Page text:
If you are like us, you’re probably starting to think that Elon Musk is really Steve Jobs reincarnated. Just when Tesla grabbed headlines with the introduction of the next-technology-likely-to-disrupt with Powerwall home batteries, it has shifted the conversation back to the electric vehicles, its original and staple product.
The latest news tidbit coming out of the California company is March 2016 availability of Model 3, the $35,000 sedan positioned in the same market segment as the BMW 3-series. Addressing analysts in a conference call this week, Musk mentioned the date but also added it could be changed. Tesla does appear to be on track to deliver the Model 3s to buyers by “mid or late 2017,” The Verge reports. The car’s price is said to be around $35,000, with multiple media reports suggesting its rollout signals Tesla’s arrival into the mainstream consumer market from the upstream, where its $100,000 Model S car has made a huge splash (although that’s subjective considering Tesla delivered 10,045 Model S’ in the first quarter, a fraction of the number of gasoline-powered domestic and import vehicles sold).
Before Model 3, Tesla will roll out Model X, the SUV that The Verge reports is more like its upscale sibling in terms of “higher price points, superior range, and more luxurious features.” By contrast, the Model 3 “will be 20 percent smaller than the Model S.” Musk said in July, Tesla will begin taking online customization orders.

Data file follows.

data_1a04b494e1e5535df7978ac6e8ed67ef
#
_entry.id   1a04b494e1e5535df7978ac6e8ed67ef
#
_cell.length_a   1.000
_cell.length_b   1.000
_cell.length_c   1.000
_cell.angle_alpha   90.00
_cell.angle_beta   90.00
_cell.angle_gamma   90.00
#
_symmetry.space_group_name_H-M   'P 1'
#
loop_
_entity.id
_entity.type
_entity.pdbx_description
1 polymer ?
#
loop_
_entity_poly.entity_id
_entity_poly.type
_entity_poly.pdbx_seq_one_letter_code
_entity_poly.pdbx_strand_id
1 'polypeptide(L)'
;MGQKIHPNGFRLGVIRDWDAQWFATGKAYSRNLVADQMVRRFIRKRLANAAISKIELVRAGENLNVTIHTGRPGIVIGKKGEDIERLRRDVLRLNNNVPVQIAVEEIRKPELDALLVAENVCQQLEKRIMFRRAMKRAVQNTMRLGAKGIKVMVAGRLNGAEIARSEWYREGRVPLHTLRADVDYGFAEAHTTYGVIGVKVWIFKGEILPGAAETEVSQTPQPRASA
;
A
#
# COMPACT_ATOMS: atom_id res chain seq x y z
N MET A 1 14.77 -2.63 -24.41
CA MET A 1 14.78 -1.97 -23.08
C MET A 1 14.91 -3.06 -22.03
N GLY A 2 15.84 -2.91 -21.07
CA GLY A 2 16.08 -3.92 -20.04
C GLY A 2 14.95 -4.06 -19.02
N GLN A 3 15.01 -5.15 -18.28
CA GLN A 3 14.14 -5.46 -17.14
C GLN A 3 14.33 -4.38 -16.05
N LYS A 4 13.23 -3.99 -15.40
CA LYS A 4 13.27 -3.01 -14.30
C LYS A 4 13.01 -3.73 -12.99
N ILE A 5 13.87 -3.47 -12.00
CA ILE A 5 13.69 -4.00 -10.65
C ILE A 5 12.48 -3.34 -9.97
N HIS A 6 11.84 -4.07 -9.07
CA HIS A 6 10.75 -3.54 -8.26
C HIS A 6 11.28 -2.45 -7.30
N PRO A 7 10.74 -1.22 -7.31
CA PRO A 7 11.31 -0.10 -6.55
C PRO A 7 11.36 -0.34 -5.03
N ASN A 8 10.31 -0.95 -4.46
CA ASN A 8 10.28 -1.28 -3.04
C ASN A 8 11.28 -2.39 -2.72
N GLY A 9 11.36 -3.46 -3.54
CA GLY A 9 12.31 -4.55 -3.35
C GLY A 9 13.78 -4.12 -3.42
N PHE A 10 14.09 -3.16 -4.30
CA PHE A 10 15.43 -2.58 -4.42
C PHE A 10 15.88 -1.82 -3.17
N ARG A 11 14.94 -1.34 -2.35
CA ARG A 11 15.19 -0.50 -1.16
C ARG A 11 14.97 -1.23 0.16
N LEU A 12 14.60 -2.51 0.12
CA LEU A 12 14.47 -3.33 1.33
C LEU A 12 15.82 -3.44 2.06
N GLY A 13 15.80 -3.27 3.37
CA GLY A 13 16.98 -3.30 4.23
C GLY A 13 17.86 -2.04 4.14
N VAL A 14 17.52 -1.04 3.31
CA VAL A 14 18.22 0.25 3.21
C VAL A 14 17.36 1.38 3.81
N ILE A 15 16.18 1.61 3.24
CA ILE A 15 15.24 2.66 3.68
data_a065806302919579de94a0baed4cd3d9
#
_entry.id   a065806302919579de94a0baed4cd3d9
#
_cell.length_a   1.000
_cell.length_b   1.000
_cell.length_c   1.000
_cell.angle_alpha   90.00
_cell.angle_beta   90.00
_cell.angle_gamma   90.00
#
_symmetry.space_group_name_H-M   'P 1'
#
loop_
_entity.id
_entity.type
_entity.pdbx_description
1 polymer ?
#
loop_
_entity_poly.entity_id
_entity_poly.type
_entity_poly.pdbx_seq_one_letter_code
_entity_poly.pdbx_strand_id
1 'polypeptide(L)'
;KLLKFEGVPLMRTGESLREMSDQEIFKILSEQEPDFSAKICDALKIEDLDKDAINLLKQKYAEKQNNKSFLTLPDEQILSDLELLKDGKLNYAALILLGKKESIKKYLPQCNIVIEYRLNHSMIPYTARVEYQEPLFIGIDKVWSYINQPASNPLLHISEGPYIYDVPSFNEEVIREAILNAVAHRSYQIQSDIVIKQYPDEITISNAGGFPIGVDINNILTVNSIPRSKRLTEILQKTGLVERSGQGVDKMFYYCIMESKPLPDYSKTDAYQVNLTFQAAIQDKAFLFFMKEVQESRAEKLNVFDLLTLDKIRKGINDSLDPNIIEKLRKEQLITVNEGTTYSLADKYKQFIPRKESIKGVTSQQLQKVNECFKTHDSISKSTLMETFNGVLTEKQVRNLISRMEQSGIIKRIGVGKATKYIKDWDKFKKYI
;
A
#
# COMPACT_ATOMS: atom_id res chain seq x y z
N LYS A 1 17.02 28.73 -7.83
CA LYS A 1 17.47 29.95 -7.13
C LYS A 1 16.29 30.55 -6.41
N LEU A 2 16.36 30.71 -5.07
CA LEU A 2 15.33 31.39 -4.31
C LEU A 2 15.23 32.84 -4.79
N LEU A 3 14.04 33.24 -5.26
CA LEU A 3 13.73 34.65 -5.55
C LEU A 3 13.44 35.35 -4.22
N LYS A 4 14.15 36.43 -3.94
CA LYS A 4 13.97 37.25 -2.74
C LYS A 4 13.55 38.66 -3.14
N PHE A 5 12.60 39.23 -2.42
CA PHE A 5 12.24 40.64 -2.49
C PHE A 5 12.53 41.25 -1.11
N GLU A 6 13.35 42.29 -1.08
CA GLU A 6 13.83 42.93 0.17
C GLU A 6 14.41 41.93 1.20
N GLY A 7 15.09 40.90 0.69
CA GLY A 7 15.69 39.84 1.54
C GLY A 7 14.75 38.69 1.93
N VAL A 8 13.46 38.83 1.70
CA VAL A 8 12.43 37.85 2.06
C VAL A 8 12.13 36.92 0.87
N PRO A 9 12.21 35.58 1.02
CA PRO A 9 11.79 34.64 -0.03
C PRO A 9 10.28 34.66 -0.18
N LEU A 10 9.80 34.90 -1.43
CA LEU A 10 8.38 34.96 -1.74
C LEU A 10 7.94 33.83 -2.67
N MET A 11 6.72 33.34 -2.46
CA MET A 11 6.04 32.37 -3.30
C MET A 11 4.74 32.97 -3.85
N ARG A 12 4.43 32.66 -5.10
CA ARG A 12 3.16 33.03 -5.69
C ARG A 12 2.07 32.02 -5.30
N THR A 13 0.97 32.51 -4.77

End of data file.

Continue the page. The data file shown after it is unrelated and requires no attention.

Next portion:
On the battery front, The Verge reports Musk told analysts and media on the conference call that the company has taken 38,000 “reservations” for the Powerwall home battery and 2,500 reservations for the PowerPack. As usual, the high demand means interested customers will have to wait. “There’s no way we can possibly satisfy this demand this year … We’re basically sold out through the first half of next year,” The Verge reported Musk as saying.
One concern about the Powerwall batteries, according to a Bloomberg report, is that the new battery will not “work well” with rooftop-installed solar panels – not even Solar City. In other words: the much-hyped battery isn’t quite ready to handle the rigor of daily home use. “But if its sole purpose is to provide backup power to a home, the juice it offers is but a sip,” Bloomberg’s Tom Randall wrote.
Still, Randall ended his report with a decisively optimistic outlook. “The Powerwall product that has captured the public’s imagination has a long way to go before it makes sense for most people, he wrote. “Both Tesla and SolarCity are just getting started, trying to get some traction before Tesla’s massive $5 billion battery factory begins production next year. That’s when the battery market really gets interesting.”
Photo Credit: Theophilus Chin